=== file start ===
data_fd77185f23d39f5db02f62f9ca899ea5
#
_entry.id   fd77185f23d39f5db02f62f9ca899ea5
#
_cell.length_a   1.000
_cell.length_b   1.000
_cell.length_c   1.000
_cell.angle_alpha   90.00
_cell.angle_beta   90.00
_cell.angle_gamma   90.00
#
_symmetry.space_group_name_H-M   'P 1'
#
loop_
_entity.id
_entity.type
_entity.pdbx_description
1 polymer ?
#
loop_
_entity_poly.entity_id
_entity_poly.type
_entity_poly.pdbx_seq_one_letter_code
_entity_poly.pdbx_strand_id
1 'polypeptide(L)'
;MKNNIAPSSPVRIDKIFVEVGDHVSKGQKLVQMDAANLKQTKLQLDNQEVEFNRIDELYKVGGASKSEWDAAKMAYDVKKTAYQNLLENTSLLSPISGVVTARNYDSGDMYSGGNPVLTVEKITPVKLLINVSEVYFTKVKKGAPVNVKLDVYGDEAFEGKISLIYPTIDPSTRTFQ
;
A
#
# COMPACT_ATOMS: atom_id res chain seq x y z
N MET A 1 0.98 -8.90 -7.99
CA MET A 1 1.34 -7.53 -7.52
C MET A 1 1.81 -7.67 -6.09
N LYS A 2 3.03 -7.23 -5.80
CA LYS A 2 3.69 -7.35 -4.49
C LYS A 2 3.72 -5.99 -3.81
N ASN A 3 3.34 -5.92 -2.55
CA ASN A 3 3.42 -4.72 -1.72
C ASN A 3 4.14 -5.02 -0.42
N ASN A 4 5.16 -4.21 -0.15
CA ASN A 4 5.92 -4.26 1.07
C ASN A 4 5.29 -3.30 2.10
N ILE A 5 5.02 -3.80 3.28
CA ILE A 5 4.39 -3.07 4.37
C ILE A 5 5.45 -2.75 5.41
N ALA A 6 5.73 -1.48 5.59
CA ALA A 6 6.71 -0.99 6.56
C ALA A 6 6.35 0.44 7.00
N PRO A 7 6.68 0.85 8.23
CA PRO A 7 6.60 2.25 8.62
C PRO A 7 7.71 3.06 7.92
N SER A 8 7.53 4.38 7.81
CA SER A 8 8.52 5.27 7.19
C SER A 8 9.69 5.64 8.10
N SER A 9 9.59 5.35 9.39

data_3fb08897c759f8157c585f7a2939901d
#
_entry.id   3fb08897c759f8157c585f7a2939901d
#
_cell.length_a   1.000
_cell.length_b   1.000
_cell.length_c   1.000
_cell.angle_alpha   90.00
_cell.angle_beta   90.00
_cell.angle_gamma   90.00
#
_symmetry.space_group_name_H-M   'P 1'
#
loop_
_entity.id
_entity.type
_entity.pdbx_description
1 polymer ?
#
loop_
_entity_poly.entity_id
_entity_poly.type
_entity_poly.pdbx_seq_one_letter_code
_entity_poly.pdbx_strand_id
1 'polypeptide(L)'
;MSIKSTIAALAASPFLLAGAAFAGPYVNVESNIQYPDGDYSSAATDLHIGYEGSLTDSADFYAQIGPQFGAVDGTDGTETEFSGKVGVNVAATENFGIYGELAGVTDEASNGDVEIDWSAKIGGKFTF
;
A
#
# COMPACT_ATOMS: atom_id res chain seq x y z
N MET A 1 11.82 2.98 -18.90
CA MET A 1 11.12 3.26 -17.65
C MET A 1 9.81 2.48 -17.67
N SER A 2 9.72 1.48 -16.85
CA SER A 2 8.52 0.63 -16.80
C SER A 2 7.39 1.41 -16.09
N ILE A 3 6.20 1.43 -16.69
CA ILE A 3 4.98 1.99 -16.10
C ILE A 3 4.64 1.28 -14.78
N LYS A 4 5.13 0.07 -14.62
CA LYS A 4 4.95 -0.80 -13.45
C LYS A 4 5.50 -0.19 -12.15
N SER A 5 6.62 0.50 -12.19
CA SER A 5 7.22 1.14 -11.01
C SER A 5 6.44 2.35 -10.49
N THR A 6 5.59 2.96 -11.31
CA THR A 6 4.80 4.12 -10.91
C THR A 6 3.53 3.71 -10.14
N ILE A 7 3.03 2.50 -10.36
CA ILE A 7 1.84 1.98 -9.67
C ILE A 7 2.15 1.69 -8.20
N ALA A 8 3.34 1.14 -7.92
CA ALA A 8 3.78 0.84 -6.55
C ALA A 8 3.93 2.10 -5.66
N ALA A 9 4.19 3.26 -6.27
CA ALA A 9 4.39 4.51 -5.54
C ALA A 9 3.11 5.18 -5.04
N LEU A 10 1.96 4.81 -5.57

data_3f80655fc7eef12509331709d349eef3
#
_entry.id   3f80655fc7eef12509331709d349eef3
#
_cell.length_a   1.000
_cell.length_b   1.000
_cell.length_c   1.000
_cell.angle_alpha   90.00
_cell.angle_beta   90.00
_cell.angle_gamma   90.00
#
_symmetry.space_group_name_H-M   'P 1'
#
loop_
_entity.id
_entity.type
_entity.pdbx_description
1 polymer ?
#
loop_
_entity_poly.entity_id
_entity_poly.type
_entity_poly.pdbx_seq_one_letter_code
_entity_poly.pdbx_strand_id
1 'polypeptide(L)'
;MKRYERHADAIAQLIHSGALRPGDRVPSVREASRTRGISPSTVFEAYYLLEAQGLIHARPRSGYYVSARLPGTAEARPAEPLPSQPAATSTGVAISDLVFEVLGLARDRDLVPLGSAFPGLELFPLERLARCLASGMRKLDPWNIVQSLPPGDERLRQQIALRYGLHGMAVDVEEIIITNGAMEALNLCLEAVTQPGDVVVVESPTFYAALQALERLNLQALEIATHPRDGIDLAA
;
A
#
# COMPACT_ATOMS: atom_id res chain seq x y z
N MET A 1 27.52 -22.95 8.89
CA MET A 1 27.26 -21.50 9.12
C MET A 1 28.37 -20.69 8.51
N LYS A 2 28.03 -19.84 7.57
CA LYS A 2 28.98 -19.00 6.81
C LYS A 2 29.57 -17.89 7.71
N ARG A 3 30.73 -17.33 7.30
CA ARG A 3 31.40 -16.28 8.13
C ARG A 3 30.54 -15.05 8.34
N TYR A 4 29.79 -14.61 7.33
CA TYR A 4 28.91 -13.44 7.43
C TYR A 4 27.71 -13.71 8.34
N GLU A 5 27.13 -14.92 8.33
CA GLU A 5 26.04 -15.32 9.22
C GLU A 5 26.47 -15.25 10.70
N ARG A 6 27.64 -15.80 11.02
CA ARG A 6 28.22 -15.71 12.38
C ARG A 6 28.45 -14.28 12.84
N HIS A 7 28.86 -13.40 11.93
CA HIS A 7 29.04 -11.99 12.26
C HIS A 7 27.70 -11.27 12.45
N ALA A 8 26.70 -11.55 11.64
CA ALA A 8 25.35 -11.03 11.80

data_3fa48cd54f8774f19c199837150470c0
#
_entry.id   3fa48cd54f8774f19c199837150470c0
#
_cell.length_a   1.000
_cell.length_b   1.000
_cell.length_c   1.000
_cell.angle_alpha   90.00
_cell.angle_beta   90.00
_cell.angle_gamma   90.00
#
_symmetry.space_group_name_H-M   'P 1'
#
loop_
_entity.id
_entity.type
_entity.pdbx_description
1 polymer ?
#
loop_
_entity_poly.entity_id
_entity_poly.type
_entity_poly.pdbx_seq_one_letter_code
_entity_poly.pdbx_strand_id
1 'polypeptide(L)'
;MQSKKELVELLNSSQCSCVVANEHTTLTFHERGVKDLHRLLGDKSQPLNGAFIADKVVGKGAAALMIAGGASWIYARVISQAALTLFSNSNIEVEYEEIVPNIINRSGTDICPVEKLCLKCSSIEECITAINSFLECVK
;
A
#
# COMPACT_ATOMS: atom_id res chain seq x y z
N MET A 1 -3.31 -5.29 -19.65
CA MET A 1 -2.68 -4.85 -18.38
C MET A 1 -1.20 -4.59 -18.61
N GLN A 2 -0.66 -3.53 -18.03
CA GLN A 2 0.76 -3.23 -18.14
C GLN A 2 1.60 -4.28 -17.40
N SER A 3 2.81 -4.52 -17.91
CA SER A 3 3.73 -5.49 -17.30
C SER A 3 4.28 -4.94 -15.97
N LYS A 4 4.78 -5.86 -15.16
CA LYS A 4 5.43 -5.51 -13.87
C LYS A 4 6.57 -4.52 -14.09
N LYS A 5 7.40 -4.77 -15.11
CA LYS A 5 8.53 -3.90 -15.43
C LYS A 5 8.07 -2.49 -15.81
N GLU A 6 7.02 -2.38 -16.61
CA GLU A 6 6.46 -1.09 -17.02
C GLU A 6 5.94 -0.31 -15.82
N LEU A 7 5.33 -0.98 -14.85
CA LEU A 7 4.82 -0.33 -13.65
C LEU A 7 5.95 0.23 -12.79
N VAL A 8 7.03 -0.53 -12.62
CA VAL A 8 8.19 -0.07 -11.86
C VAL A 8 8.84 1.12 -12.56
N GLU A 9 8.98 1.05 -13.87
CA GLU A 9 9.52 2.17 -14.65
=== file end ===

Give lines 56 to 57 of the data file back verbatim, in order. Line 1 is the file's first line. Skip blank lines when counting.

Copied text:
data_3fb08897c759f8157c585f7a2939901d
#